Football’s Covid Crisis: Capitalism, Carabao Cup & Colombia
The preponderance of the Indian tiranga (Tricolour) and the USA’s Stars and Stripes on the “News Now – Coronavirus in Sport” page shows that sport’s COVID epicentre is far from home (even the European Sambo championships have been twice-delayed). The forthcoming few weeks will determine whether that epicentre stays that distant.
The English Football League (EFL) announced its second Covid-free week, after “4,276 players and club staff from all… clubs were tested” from April 5-11. But the subsequent news has not been good. Sheffield Wednesday first-team coach Paul Williams contracted COVID two days after manager Darren Moore. And Moore, like Shrewsbury Town boss Steve Cotterill, has contracted pneumonia linked to his COVID bout. Cotterill may not return to work until next season. While Moore has said he was in “extreme discomfort” with “blood clots on his lungs.” Best wishes to both for full recoveries.
There were only two positive tests among the 2,940 undertaken on EPL players and staff from 5-11 April, largely in line with recent results (one last week and the week before, two in each of the previous seven weeks). And it suggests that the impact of the recent international break may have been limited (although Arsenal’s Pierre-Emerick Aubameyang contracted malaria on international duty with Gabon), with the number of EPL tests the highest since early-February.
Ruben Neves is the second Wolverhampton Wanderer to test positive post-internationals. However, other recent COVID headlines at Wolves had a different focus. On Monday, “Wolves Help” tweeted about “a rise in professional autograph hunters ignoring COVID guidance and congregating around players and their vehicles.” And the local Express and Star newspaper’s Jamie Brassington reported “incidents…outside Molineux Stadium after matches and Compton training ground” with “people…driving long distances to obtain autographs and sell them.” Covidiocy capitalism. FFS.
In mainland Europe, COVID could cause what the Associated Press news agency called the “shock relegation” of “well-funded” German club Hertha Berlin. Coach Pal Dardai, assistant coach Admir Hamzagic and striker Dodi Lukebakio tested positive this week. And assistant coach Andreas Neuendorf is isolating, as a close contact. The other players and coaches have been ordered into “closed accommodation” for 14 days. Hertha are one place and a goal difference of ten above a relegation play-off place and three points above automatic relegation.
News that Real Madrid’s recently injury-prone captain Sergio Ramos tested positive this week meant that he missed both legs of Real’s Uefa Champions League (UCL) quarter-final win over Liverpool. These absences were, in and of themselves, probably for the best given his ‘behaviour’ in Real’s UCL final triumph against Liverpool in 2018,,,and general sh*thousery over many years. But surely only the most cynical football fan would have wished COVID on him. No. Come on.
The EFL have, finally, confirmed Carabao Cup Final ticket plans. The Events Research Programme (ERP) “scientific pilot event” is adults only. And ERP events are able-bodied only too, which the EFL announcement somehow overlooked. Tottenham disabled fans’ group SpursAbility forcefully did not. They called the exclusion of the Clinically Extremely Vulnerable (CEV) “direct discrimination toward many disabled supporters” and made the clinically extremely pertinent point that most CEV people have had both vaccine doses “and are at considerably lower risk than those yet to be vaccinated.”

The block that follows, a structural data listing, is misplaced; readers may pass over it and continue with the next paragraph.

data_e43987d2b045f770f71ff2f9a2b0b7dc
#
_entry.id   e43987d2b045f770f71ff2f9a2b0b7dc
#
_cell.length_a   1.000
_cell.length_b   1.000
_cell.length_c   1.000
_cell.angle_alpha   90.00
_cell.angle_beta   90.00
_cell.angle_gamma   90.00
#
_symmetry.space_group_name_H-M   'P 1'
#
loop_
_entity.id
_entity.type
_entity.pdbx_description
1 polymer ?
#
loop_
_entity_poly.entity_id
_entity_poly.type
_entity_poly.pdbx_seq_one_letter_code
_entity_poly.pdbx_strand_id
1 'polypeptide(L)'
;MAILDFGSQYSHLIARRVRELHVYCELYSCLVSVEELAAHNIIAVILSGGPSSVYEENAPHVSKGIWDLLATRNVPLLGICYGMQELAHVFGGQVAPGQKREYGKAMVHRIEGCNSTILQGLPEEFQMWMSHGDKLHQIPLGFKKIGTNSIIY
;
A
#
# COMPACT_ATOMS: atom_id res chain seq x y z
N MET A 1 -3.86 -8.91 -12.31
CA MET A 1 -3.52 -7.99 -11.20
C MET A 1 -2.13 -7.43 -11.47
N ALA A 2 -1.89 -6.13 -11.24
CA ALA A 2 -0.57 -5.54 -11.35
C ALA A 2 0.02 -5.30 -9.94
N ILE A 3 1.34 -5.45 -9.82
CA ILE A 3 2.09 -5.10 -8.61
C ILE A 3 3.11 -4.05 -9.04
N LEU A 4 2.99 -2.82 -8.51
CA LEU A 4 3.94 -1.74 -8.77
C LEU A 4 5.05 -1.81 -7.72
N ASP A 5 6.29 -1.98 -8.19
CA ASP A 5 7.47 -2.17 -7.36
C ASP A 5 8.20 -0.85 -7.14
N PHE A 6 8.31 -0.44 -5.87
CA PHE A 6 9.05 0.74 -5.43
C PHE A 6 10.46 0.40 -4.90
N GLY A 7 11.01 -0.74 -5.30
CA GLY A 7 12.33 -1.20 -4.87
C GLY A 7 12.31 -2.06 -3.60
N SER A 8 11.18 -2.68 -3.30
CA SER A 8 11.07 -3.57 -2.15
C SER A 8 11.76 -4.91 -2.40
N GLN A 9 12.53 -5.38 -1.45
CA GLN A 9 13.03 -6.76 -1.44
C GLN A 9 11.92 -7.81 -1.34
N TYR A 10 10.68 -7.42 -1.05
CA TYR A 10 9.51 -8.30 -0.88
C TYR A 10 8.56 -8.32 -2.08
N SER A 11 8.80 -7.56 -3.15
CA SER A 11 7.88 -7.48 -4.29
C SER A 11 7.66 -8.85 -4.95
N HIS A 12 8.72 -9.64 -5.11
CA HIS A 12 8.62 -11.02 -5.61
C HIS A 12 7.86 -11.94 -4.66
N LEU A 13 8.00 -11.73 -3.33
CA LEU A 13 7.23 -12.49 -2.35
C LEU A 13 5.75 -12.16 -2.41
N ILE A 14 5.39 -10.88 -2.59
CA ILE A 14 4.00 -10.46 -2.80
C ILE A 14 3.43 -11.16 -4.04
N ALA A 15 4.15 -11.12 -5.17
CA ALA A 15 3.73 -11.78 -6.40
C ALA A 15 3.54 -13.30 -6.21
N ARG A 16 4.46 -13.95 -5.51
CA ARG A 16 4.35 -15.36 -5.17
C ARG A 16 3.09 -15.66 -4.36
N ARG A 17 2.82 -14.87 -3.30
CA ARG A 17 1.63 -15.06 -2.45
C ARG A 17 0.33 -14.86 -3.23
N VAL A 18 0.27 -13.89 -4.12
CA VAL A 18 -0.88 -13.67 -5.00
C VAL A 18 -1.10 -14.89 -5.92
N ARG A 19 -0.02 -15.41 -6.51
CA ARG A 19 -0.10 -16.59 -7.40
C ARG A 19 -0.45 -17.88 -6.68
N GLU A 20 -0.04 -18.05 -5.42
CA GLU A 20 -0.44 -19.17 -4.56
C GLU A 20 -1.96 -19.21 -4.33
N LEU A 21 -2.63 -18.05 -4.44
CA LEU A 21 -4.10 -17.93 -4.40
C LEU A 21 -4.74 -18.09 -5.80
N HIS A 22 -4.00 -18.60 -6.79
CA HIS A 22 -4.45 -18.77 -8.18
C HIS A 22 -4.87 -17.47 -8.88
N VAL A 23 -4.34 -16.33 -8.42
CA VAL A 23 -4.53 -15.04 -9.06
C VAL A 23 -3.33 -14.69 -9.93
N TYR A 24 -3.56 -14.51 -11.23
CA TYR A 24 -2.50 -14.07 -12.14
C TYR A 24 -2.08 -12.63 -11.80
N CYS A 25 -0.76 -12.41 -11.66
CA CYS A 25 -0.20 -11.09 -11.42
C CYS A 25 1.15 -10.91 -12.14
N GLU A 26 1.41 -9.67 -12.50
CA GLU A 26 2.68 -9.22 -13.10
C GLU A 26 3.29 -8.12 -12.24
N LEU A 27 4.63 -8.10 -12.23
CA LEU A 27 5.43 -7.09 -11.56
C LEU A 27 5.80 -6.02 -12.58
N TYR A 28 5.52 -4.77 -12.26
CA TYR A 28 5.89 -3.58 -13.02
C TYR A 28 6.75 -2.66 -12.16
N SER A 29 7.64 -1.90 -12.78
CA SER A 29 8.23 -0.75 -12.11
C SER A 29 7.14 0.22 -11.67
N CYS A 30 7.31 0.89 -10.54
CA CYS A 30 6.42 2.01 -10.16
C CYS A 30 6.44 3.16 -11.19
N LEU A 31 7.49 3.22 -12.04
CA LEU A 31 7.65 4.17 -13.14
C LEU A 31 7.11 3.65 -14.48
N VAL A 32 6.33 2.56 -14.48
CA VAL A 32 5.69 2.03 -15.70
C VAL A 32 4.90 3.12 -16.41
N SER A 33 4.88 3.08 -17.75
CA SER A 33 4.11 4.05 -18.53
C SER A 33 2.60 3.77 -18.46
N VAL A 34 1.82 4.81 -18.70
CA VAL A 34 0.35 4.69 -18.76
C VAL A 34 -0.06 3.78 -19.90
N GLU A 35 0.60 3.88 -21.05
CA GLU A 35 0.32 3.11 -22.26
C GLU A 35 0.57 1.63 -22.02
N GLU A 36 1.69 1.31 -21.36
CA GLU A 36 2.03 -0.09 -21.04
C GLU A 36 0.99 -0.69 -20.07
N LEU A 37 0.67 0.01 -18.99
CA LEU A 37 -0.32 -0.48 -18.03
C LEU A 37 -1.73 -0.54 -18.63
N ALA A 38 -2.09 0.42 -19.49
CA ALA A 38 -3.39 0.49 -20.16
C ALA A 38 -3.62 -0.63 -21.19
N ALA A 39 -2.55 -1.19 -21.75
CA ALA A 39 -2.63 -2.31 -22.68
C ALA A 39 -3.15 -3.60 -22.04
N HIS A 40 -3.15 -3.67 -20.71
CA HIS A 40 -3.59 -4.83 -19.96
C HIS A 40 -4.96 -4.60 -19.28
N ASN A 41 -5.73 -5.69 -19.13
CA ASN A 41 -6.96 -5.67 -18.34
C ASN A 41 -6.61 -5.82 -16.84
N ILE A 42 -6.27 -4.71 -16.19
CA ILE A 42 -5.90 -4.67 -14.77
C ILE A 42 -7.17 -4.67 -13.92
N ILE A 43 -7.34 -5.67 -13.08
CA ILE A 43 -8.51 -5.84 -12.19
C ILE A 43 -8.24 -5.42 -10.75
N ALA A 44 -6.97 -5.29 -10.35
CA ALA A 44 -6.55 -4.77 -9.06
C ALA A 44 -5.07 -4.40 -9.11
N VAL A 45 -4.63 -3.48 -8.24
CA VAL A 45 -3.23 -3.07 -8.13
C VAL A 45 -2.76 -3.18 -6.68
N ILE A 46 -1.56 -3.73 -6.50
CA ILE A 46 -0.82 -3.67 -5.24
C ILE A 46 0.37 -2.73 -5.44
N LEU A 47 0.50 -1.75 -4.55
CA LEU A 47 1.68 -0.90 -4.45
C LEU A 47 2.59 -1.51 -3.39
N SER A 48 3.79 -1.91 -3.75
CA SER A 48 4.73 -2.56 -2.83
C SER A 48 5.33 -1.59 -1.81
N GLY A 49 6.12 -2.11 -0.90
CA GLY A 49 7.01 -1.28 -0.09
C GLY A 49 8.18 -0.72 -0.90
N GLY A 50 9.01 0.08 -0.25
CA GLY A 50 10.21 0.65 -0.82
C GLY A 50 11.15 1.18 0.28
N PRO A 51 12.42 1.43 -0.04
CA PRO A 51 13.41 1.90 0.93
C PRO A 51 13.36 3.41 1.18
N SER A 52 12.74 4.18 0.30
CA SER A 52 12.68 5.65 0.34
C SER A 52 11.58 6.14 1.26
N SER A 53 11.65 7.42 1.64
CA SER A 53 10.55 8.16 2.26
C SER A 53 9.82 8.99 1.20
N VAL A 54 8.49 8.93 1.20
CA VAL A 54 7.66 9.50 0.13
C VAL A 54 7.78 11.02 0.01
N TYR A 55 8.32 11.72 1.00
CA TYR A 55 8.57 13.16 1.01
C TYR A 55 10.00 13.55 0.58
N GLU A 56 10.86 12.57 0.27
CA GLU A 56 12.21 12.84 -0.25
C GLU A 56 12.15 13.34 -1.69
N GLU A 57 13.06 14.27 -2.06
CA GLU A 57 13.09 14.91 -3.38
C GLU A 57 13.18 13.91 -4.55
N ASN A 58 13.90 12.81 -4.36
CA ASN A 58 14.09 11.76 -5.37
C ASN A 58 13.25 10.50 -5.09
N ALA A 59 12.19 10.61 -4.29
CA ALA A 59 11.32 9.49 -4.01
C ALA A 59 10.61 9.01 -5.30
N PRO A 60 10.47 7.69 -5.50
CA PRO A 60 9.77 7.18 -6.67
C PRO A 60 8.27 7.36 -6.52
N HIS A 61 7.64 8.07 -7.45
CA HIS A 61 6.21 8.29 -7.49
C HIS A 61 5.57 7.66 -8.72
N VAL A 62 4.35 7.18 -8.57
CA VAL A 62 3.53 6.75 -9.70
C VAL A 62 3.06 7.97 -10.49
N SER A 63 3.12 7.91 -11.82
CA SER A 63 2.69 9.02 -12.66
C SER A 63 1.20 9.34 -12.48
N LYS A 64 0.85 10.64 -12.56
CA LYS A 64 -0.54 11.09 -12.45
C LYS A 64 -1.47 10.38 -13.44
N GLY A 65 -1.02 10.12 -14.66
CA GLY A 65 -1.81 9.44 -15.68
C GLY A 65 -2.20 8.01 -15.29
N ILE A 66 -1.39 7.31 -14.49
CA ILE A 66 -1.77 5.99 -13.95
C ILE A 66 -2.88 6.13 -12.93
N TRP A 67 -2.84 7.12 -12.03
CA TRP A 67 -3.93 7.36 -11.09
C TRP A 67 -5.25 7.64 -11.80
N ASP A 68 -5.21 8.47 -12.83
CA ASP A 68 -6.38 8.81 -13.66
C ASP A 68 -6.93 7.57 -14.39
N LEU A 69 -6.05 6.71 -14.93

Finalists Manchester City and Tottenham will each have 2,000 multi-tested fans among the 8,000 Wembley Stadium crowd. The five “mandatory requirements” for fans include taking a “lateral flow COVID test 24 hours” before the match “at a rapid lateral flow test site” (contrary to some media reports, home tests “will not be accepted”) and providing matchday “proof of a negative test result” via text or e-mail. “Additional asks” include “a PCR COVID-19 home test” before and five days after the match.
And travel arrangements have been made for 1,750 City fans “in and around Greater Manchester” and 250 Blues “based in London and the Home Counties,” thus accommodating the veterans of City’s 1998 third-tier defeat at Fulham. Nothing on out-of-area Spurs fans. But the “travel criteria” was “produced in consultation” with…just about everybody, almost one organisation per fan, by the looks. Good luck…and health…to all involved.
In Covidiocy news, it was disappointing to see James Maddison among Leicester City’s COVID protocol breachers. Maddison was the highest-profile adherer to the short-lived, panic-induced EPL ban on tactile goal celebrations, performing an amusing cameo of mimed handshakes and high-fives after scoring against Southampton on 16th January. Back then, he struck many part of the EPL intelligentsia when he became the go-to figure for post-match comment. His protocol breaching suggests that the bar for a place among the EPL’s intellectual elite is limbo-dancer low.
Maddison, midfield colleague Hamza Choudury and striker Ayoze Perez were dropped from Leicester’s squad for the key EPL game, and what could be a key loss in their Champions League qualification bid, at West Ham on Sunday. Indeed, their collective absence could arguably have cost Leicester at least a point. The trio were reported to have attended a protocol-breaching party (not the official theme, you understand) at Perez’s house the previous weekend. Long-term injury absentees Harvey Barnes and club captain Wes Morgan were also reportedly party-goers.